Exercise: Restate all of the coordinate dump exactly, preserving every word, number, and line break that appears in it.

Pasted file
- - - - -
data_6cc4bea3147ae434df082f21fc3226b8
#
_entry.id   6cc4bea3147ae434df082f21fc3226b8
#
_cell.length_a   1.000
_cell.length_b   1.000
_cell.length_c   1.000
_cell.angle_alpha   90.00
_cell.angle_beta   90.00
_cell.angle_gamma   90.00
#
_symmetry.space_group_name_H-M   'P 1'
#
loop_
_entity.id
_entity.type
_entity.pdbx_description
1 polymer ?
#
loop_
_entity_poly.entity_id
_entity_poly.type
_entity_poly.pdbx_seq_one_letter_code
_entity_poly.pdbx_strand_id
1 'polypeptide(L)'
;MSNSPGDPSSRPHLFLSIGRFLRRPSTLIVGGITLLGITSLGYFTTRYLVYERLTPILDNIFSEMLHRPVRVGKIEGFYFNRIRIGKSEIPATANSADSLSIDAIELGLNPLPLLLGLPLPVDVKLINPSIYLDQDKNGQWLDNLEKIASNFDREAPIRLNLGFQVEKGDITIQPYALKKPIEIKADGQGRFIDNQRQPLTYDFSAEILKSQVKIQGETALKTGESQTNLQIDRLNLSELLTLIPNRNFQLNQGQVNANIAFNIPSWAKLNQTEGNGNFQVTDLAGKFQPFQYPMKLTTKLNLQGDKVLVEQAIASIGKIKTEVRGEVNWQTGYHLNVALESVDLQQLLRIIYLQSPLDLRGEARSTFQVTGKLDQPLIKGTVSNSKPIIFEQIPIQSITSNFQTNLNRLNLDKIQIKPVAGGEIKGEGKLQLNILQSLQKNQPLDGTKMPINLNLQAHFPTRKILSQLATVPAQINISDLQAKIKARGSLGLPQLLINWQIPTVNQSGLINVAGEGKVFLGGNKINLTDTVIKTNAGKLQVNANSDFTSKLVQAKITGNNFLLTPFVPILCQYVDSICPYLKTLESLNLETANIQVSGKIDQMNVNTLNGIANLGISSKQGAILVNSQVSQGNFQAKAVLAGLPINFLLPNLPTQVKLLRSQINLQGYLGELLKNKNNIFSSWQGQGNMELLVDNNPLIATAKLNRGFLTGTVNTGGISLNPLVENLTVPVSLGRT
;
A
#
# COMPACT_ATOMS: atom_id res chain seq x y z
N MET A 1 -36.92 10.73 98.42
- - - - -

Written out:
data_6cc4bea3147ae434df082f21fc3226b8
#
_entry.id   6cc4bea3147ae434df082f21fc3226b8
#
_cell.length_a   1.000
_cell.length_b   1.000
_cell.length_c   1.000
_cell.angle_alpha   90.00
_cell.angle_beta   90.00
_cell.angle_gamma   90.00
#
_symmetry.space_group_name_H-M   'P 1'
#
loop_
_entity.id
_entity.type
_entity.pdbx_description
1 polymer ?
#
loop_
_entity_poly.entity_id
_entity_poly.type
_entity_poly.pdbx_seq_one_letter_code
_entity_poly.pdbx_strand_id
1 'polypeptide(L)'
;MSNSPGDPSSRPHLFLSIGRFLRRPSTLIVGGITLLGITSLGYFTTRYLVYERLTPILDNIFSEMLHRPVRVGKIEGFYFNRIRIGKSEIPATANSADSLSIDAIELGLNPLPLLLGLPLPVDVKLINPSIYLDQDKNGQWLDNLEKIASNFDREAPIRLNLGFQVEKGDITIQPYALKKPIEIKADGQGRFIDNQRQPLTYDFSAEILKSQVKIQGETALKTGESQTNLQIDRLNLSELLTLIPNRNFQLNQGQVNANIAFNIPSWAKLNQTEGNGNFQVTDLAGKFQPFQYPMKLTTKLNLQGDKVLVEQAIASIGKIKTEVRGEVNWQTGYHLNVALESVDLQQLLRIIYLQSPLDLRGEARSTFQVTGKLDQPLIKGTVSNSKPIIFEQIPIQSITSNFQTNLNRLNLDKIQIKPVAGGEIKGEGKLQLNILQSLQKNQPLDGTKMPINLNLQAHFPTRKILSQLATVPAQINISDLQAKIKARGSLGLPQLLINWQIPTVNQSGLINVAGEGKVFLGGNKINLTDTVIKTNAGKLQVNANSDFTSKLVQAKITGNNFLLTPFVPILCQYVDSICPYLKTLESLNLETANIQVSGKIDQMNVNTLNGIANLGISSKQGAILVNSQVSQGNFQAKAVLAGLPINFLLPNLPTQVKLLRSQINLQGYLGELLKNKNNIFSSWQGQGNMELLVDNNPLIATAKLNRGFLTGTVNTGGISLNPLVENLTVPVSLGRT
;
A
#
# COMPACT_ATOMS: atom_id res chain seq x y z
N MET A 1 -36.92 10.73 98.42